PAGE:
Several years ago, I had a reader named George who had been to Antakya/Hatay and had purchased these molds and asked me for a recipe where he could use these molds. I had promised that I’d post it some time, but never got to it. I am not sure if I did lose that reader as I have not been actively posting on my blog, but if you are reading George, here is the recipe!

7 cups white flour

16 oz butter

1 whole nutmeg

1 small stick cinnamon

12 cloves

7-8 small pieces of mastic

½ tsp mahleb grounded

1 ½ cup sugar

¼ cup olive oil

1 cup milk

Lots of sesame seeds

Grind the nutmeg, cinnamon, cloves, mastic and mahleb. Combine them. The combination should amount to 1-2 tbsps depending on the desired strength of spices. Melt the butter. Add the sugar to the butter and mix until the sugar dissolves. Add the olive oil and milk and continue to mix. Add the spices and stir well.

Place the flour in a large bowl. Slowly add the butter, sugar, milk, olive oil and spice mixture. Mix until a dough forms.
Make walnut sized balls with the dough. Spread the sesame seeds in a flat plate.


For tartlet shell mold:

Take the ball and press one side onto the sesame plate.
Press into tartlet shell making sure the sesame part of the dough in the bottom.
Turn the tartlet shell upside down on the sesame place to coat the top of the cookie with sesame.
Place on a baking sheet.

For a flat cookie:

Take a ball and flatten with hands.
Cut with cookie cutter of your choice or a glass.
Coat both sides with sesame.


For circle shaped cookie:

Take a ball and start rolling back and forth to create a few inches long stick with the ball.
Roll the stick into the sesame plate.
Join the ends.
Place on the baking sheet.

Heat oven to 350 F° and bake for 35-40 minutes or until the cookies start to take a golden color.
Enjoy with hot Turkish tea.

Friday, April 10, 2015

Rice with Carrots (Havuçlu Pirinç Pilavı)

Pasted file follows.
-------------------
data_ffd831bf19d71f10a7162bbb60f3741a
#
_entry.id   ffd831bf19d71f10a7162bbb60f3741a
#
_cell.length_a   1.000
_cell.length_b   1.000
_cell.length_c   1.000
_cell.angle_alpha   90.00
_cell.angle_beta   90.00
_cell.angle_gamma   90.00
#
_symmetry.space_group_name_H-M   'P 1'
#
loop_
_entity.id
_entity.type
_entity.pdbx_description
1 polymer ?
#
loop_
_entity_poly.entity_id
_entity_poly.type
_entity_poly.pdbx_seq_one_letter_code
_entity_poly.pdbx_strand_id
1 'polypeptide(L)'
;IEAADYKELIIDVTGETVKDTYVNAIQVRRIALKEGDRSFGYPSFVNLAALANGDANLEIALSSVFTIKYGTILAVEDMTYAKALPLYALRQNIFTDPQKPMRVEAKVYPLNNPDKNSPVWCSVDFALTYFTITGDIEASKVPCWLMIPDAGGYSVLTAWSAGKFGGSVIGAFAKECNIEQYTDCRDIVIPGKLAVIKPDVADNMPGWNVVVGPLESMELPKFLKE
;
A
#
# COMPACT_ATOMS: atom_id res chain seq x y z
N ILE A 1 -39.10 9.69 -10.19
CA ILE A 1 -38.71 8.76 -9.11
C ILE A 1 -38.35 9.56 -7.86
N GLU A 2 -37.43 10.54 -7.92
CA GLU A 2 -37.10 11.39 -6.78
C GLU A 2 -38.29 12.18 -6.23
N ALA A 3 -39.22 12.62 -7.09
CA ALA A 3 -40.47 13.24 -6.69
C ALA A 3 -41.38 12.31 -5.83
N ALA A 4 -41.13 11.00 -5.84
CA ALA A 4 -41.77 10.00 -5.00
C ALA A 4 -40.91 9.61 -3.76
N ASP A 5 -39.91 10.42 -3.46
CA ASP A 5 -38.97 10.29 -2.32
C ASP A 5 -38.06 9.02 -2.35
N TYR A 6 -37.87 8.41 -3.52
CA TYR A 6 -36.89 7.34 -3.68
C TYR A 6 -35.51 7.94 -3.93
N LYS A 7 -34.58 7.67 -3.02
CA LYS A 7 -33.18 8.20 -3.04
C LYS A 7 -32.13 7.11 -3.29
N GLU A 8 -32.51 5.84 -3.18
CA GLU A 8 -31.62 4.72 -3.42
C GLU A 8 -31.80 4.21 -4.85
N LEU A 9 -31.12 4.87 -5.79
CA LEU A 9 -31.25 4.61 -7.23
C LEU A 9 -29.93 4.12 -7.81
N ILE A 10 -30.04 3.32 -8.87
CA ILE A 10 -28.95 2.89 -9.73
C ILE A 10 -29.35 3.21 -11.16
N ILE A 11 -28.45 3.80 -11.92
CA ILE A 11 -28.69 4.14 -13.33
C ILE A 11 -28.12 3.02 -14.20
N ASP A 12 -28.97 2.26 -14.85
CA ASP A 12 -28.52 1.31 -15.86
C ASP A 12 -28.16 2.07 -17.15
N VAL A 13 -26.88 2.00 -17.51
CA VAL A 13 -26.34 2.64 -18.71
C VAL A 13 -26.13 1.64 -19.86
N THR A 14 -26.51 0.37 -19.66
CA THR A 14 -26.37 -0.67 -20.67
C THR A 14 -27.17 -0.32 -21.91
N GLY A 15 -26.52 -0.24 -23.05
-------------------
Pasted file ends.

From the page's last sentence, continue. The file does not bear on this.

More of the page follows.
This rice dish is extremely simple. I have been purchasing colorful (orange, yellow, light purple and dark purple) carrots almost every week. Each time, I make something different with them. One week roasted, one week sliced for salads, shredded for carrot salads, sautéed and etc. I shredded some this week to add to salads and other meals and wanted to add to rice. It really turned out great. The best part is one of my boys who does not like to eat carrots, kept asking for more rice. I may try ‘cacık’ (yogurt soup) with carrots and see how that turns out.

Enjoy warm.

1 cup white rice
1 cup shredded colorful carrots (or one color)
¼ medium onion chopped finely (or a very small onion)
1 tbsp chopped parsley
2 tbsp olive oil
1 tsp salt
2 cups water

Heat the olive oil in a small pot. Add the onions and carrots together and sauté for 3-4 minutes. Wash the rice with cold water. Add the rice to the pot and stir for one minute. Add the water, salt and parsley. Cover and cook on high heat until the water boils. Turn the heat to low and simmer for 30-35 minutes or until the rice is soft. Serve warm.

Wednesday, February 25, 2015

Turkish Style Potato Salad (Türk Usulü Patates Salatası)


Here is a simple, light and delicious potato salad: Turkish style.  There is no mayonnaise or eggs in it, but if you would like it a little creamy, both ingredients can be added. Instead of green onions dried red onion and instead of green garlic a garlic clove can be used. The green onions and green garlic are from my small garden so I preferred to use them. The pictures show more green onions and garlic than what the recipe calls for. The last minute, I decided not to use them all in the recipe and left them for other types of salads. For two medium potatoes, I think the amount of the greens is perfect. Enjoy!

2 medium russet potatoes
½ cup chopped green onions & green garlic (3 green onions and 1 green garlic)
2 tbsp chopped parsley
1 tsp sumac
1 tsp red pepper flakes
1 tsp salt
¼ cup olive oil

Place the whole potatoes with skin in a sauce pan and fill water to cover them. Boil for about 45 minutes or until tender. This can be checked with a fork.

Let them cool. Peel the skin. 

Cube the potatoes and place in a deep bowl. Add the rest of the ingredients and toss. Enjoy alone as a snack or a side dish. 

Thursday, December 18, 2014

Cigaratte Rolls (Sigara Böreği)

Sigara böreği takes its name from the shape of cigarettes. Although I truly loathe cigarettes, I love cigarette rolled boreks! Addictive is the right word to describe these little rolls. In Turkey, they are usually served as appetizers, for breakfast and as an afternoon snack with a hot Turkish tea. I have tried making these numerous times using whole fat Turkish white cheese and each time the cheese would leak during frying and ruin their appearance and taste. I have tried rolling them differently, adding an egg white to keep the cheese together but it kept leaking. Then I realized I was using cheese with whole fat which was causing the leaking. Since I couldn’t find low fat Turkish white cheese, I used low fat feta and for the first time I prepared rolls that did have leaked cheese during frying. They were so good to look at I was hesitant to eat them (no, not really) J I do not normally purchase anything low fat or diet so I had to make an exception for this. They tasted incredibly good but I know that they taste even better with whole fat white cheese.